Many Worlds, One God: Judaism on Manifold Creation
I have just come to the shocking realization that my book, the Encyclopedia of Jewish Myth, Magic, and Mysticism, which otherwise provides a comprehensive summary of Jewish esoteric, aboriginal, mystical, and folkloric subjects, lacks an entry on one interesting topic - the tradition that ours is not God's first or only world! Oh, I mention it briefly in the context of other entries, but I did not dedicate an entry to that one matter, and that is an oversight. So here's what I know -
The teaching that God created multiple worlds before forming this world first appears in Bereshit Rabbah ("The expansion on Genesis"):
...And there was evening [the Hebrew can be read to suggest 'evening' was a reality before now]: hence we know a time order existed before this. R. Abbahu said: This proves the Blessed Holy One went on creating worlds and destroying them until He created this one....This is Abbahu's reason: And God saw everything that He made and behold, it was very good [comparatively] This pleases me, but those [worlds] did not please me. (3:7. Also see 9:2, where the same verse is used as a slightly different way - other sources also use Gen. 2:4: Now these are the generations of the heaven and earth when they [rather than "it"] were created, and Isa. 65:17).
How many worlds? Its unclear, but they added up to a thousand generations of souls, according to one reading, based on Ps. 105:8; 974 according to another. How that latter number? Noah was the 26th Generation of [this] creation, and since the Sages teach that Solomon was referring to Noah when he wrote, Only one man in a thousand have I found... (Eccl. 7:28), they deduct 26 from 1000 and get....974 (Gen. R. 28:4). 974 becomes the working number for prior creations in many subsequent retellings of this legend (Talmud Hag. 13b, Midrash Tehillim 90:13; Shabbat 88b):
R. Joshua b. Levi also said: "When Moses ascended on high, the ministering angels spoke before the Holy One, blessed be He: 'Sovereign of the Universe! What business has one born of woman amongst us?' 'He has come to receive the Torah,' answered He to them. Said they to Him, 'That secret treasure, which has been hidden by Thee for nine hundred and seventy-four generations before the world was created.'" (Shabbat 88b)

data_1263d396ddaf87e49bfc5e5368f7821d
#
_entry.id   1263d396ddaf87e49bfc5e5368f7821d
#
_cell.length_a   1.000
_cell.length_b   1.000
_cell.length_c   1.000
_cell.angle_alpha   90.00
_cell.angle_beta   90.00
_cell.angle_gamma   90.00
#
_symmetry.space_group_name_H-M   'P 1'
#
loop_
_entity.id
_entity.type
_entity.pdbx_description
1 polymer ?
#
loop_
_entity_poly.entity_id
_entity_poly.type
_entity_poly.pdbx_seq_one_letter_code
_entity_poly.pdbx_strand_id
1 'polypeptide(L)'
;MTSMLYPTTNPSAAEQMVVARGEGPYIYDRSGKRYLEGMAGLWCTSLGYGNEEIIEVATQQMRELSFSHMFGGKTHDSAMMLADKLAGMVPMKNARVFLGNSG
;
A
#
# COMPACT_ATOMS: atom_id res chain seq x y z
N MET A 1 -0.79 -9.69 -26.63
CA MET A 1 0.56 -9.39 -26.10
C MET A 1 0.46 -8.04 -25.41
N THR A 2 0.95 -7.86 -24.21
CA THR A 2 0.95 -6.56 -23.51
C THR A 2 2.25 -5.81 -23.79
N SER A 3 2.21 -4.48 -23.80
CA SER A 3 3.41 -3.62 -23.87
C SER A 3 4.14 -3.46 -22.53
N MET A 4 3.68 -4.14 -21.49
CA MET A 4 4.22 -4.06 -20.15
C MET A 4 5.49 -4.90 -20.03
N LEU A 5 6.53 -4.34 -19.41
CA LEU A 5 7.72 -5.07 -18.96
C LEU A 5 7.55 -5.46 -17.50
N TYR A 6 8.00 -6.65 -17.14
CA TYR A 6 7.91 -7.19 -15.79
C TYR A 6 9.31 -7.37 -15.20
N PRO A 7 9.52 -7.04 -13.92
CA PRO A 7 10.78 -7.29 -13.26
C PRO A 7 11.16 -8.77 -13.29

Hagigah 13b also gives us the piquant tradition that God did not jettison those earlier generations of souls, but continues to recycle them into the the unfolding generations of this world.
This idea that ours was not the first or only universe continues to be reiterated in various ways throughout the tradition (PdRE 3; Zohar I:24a-b; Or ha-Hayyim 1:12). In Hasidic tradition, the existence of prior worlds is revealed by the fact that the account of this creation begins with bet, the second letter of the Hebrew alef-bet (Gen. 1:1).
This tradition of diachronic universes exists separate from the notion of synchronic multiple worlds, which also exists in Jewish tradition in the (well-known) "Four Worlds" and "Seven Heavens" models, as well as the (not so well-known) "Seven Dimensions of Earth" model (Lev. R. 29:11; Seder Gan Eden; LOTJ p. 15).
Zal G'mor: To learn more, consult the Encyclopedia of Jewish Myth, Magic, and Mysticism: http://www.amazon.com/Encyclopedia-Jewish-Myth-Magic-Mysticism/dp/0738709050
 God is utterly committed to following proper outline format. Schwartz, Tree of Souls, p. 71.